7 Amazing Facts About Soy Protein
Soya beans, also known as Glycine max, is a kind of legume native to Asia. Asian diets have been embracing soy protein and all its benefits for thousands of years now. At present, they are chiefly grown in the United States, along with parts of eastern Asia. In Asia, people also eat soybean as a whole, even though the western countries are much more into the heavily processed variant of soy products. Different kinds of soy products are available worldwide, such as soybean oil, soy sauce, soy milk, tofu, soy protein, and soy flour.
So, what makes soybeans such a widely preferred food item across the world? The secret lies in its rich store of phytonutrients and antioxidants connected to several health benefits. And, here are seven more amazing facts about soy protein.
1. Soy Protein Helps in Muscle Building
Though whey protein is usually the first thing that comes to mind in terms of muscle building, U.S. Soybean Export Council claims soy protein to have similar effectiveness. Many people believe that soy protein can lower testosterone levels and affect muscle development, though this is nothing but a myth. Neither soy supplements nor soy foods have any considerable impact on testosterone levels. Soy is a good protein source and has a rich arginine component that helps in muscle growth.
2. Soy Protein Is Rich in Different Phytonutrients
The health benefits of having soy protein mainly come from different phytonutrients they have, like isoflavones. It is famous for preventing certain forms of cancer, osteoporosis, cardiovascular disease, and several other conditions. The FDA has even allowed the manufacturers of soy-based foods to list out their health benefits on the label.
The multiple health benefits of soybeans have made it known as 'meat without bones.' Though the soybeans look smaller than other beans, they are the powerhouse of proteins similar to eggs, meat, and dairy products.
3. The Role of Soy Protein in the Japanese Diet
Soy protein forms a foremost part of the Japanese diet for several reasons. The Japanese believe that soy protein is the main reason why their women have lower rates of menopausal issues, osteoporosis, and breast cancer.
The estrogen levels of women are low in their menopausal years. The isoflavones present in soy protein come in handy, relieving mood swings, hot flushes, and controlling bone loss, which are all estrogen functions. Additionally, when the estrogen levels are normal, soy protein’s added help assists in controlling PMS.
4. The link between Prostate Cancer and Soy Protein
There is a curious link between prostate cancer, soy protein, and Japanese men. Now, Japanese men have the lowest rate of prostate cancer in the world. Research clearly shows that the rate of prostate cancer increases in Japanese men when they come to the United States. Though the western diet and genetics have a significant role in making this health difference, studies show that soy’s inclusion in the diet has an essential role in alleviating prostate cancer symptoms.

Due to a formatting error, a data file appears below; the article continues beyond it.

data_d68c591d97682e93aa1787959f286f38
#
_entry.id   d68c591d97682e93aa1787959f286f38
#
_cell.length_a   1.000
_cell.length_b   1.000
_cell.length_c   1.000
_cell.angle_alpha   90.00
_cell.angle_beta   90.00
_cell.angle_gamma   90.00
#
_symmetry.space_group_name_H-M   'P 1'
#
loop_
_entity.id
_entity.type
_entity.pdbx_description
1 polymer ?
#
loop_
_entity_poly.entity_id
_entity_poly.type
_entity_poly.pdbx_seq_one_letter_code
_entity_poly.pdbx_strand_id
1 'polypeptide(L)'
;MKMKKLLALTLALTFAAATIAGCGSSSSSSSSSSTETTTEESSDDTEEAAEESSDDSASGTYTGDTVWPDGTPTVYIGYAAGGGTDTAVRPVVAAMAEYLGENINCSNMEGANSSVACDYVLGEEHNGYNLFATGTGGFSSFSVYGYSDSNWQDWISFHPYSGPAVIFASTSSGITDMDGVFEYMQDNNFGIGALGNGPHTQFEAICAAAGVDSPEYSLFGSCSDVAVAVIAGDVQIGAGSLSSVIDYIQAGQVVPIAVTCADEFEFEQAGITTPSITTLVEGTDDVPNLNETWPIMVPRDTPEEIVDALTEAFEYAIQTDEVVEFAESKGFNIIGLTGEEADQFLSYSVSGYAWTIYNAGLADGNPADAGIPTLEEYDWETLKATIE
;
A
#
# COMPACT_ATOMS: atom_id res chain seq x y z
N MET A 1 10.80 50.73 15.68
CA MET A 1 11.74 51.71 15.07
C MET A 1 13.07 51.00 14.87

5. Soy as an Eco-Friendly Alternative to Animal Protein
Soy protein has all the essential amino acids useful in manufacturing specialized protein structures that the body needs. To add to that, it's naturally free of cholesterol and low in saturated fat, as these are both elements found in animal products.
Adding soy protein to the diet boosts vitamin K and folate intake, including minerals like iron, magnesium, and calcium. Eating whole soya beans can also increase your fiber intake, and that isn't something you will get from animal protein.
6. Soy Protein Does Not Create a Feminizing Impact
Another popular myth that soy protein might lead to 'man boobs,' which is why many men avoid consuming it. There has been only one study that reported the feminizing impact of soy protein in a sixty-year-old man. The subject's intake of isoflavones was around 360 mg/day. The Japanese men have about nine times that amount, but any such effect did not occur. The subject was also on an unbalanced diet, where soy foods formed his primary source of calories.
7. Impact of Soy Protein on Breast Cancer
Women with breast cancer who have about two servings of soy protein every day had a mortality rate of 7.4 percent and the cancer occurrence rate of 8 percent. Now, when you compare this with women who had breast cancer and had fewer amounts of soya, it showed a mortality rate of 10.3 percent and a recurrence rate of 11.2 percent. Thus, there is about a thirty percent decrease in mortality risk.
Asian Epidemiologic research showed that women have a 30-60% less chance of breast cancer if they consume soy protein every day during their youth. Besides that, neither endometrial cancer nor breast cancer occurs by regular soy foods consumption, said the North American Menopause Society.
As you can see, soy protein is rich in amino acids and fiber, making it an essential component of your daily diet. So, if you are yet to include this actual food item in your diet, it's high time for you to embrace it and stay healthy and fit. Do not forget to consult a doctor to know which foods to include and what amount, especially if you have any ailment.